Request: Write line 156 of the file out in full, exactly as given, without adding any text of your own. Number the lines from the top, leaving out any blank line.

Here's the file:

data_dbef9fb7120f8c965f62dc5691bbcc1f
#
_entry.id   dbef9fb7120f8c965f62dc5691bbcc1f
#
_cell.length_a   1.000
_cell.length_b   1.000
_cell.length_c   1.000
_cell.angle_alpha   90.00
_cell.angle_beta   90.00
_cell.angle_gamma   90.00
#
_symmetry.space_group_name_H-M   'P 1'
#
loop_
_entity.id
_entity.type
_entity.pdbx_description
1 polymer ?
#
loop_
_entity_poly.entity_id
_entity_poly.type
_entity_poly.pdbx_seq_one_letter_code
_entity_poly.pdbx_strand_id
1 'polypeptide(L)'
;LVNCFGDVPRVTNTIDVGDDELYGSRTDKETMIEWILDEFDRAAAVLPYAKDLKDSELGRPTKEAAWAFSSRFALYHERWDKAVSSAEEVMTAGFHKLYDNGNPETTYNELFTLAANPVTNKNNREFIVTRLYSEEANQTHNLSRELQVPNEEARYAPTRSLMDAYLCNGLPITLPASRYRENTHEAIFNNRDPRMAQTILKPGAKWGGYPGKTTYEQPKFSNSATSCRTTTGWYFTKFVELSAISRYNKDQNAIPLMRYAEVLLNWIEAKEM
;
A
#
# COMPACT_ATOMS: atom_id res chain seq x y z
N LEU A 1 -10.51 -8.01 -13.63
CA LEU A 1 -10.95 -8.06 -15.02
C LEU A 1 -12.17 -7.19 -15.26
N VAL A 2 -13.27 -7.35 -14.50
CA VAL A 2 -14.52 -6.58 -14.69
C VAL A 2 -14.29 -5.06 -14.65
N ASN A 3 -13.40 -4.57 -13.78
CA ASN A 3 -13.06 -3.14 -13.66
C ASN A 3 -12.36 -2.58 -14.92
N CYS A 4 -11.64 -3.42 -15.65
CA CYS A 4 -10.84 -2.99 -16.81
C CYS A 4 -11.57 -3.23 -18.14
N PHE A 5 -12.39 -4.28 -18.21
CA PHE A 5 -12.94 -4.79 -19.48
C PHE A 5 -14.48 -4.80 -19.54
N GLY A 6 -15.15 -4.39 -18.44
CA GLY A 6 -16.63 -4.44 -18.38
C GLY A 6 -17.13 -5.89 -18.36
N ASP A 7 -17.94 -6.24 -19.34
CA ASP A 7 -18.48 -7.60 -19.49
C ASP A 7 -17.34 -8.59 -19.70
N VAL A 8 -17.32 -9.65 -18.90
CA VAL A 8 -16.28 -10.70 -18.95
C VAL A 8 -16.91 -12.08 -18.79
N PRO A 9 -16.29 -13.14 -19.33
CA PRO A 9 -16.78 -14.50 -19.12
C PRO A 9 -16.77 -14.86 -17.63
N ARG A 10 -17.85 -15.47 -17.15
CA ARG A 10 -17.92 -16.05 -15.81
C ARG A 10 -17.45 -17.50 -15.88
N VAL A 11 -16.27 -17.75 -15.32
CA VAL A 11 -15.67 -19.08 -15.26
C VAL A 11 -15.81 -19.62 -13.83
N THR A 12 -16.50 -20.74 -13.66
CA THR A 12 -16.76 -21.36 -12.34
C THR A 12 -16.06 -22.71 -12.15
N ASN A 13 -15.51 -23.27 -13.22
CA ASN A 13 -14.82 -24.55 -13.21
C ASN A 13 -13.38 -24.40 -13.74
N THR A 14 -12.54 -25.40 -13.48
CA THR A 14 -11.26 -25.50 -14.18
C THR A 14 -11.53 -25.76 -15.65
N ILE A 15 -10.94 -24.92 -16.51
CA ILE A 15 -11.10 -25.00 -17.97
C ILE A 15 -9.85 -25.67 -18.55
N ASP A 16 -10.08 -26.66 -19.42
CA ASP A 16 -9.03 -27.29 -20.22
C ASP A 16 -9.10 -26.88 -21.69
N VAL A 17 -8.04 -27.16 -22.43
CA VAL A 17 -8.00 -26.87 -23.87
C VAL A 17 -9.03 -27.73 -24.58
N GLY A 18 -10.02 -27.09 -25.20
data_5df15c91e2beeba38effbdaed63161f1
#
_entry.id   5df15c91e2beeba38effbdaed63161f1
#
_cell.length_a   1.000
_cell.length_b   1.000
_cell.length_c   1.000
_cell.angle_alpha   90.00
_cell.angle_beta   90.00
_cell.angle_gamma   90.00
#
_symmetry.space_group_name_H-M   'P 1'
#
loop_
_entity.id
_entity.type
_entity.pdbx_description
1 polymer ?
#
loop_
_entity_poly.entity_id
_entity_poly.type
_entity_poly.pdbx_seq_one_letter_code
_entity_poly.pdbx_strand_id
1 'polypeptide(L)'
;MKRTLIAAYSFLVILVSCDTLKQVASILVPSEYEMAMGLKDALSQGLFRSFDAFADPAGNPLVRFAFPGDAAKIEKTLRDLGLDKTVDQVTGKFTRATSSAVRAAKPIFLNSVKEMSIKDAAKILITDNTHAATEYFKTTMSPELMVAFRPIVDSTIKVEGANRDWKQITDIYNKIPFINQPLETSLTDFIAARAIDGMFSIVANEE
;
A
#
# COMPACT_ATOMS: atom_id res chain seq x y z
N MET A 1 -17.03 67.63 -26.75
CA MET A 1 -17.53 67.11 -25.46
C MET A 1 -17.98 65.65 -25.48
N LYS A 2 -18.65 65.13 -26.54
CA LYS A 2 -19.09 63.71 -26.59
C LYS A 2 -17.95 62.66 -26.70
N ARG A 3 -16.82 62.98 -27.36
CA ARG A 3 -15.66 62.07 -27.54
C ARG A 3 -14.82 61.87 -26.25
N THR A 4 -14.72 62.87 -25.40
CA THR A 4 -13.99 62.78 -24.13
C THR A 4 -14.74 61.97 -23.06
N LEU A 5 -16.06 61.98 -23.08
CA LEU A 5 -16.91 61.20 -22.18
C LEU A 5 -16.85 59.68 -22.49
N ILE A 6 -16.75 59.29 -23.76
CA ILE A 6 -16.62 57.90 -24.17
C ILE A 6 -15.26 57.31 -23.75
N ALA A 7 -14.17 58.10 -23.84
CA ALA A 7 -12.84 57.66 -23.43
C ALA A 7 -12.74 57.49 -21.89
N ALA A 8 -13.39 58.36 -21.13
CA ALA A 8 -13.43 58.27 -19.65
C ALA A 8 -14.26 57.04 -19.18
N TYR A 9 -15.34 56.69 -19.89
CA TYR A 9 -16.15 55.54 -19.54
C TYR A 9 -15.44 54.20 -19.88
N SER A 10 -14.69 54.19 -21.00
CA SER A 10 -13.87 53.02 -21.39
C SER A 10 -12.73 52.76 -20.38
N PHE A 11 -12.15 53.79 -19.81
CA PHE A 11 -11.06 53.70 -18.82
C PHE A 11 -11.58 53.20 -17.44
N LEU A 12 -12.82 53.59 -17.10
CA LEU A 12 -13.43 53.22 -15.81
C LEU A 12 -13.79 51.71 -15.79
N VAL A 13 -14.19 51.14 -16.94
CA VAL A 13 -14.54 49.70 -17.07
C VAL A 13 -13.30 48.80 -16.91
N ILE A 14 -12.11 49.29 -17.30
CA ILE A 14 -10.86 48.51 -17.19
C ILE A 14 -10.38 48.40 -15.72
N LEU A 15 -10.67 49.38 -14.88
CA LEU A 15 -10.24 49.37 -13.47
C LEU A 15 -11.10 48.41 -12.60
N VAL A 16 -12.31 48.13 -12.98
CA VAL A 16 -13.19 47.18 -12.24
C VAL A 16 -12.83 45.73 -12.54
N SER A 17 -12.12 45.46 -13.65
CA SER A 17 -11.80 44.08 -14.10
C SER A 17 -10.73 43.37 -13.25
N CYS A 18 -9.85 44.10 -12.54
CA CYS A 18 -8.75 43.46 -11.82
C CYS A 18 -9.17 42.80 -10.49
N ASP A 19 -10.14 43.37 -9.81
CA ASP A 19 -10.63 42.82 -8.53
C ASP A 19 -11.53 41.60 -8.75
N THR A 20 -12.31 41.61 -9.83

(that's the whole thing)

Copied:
CA LEU A 15 -10.24 49.37 -13.47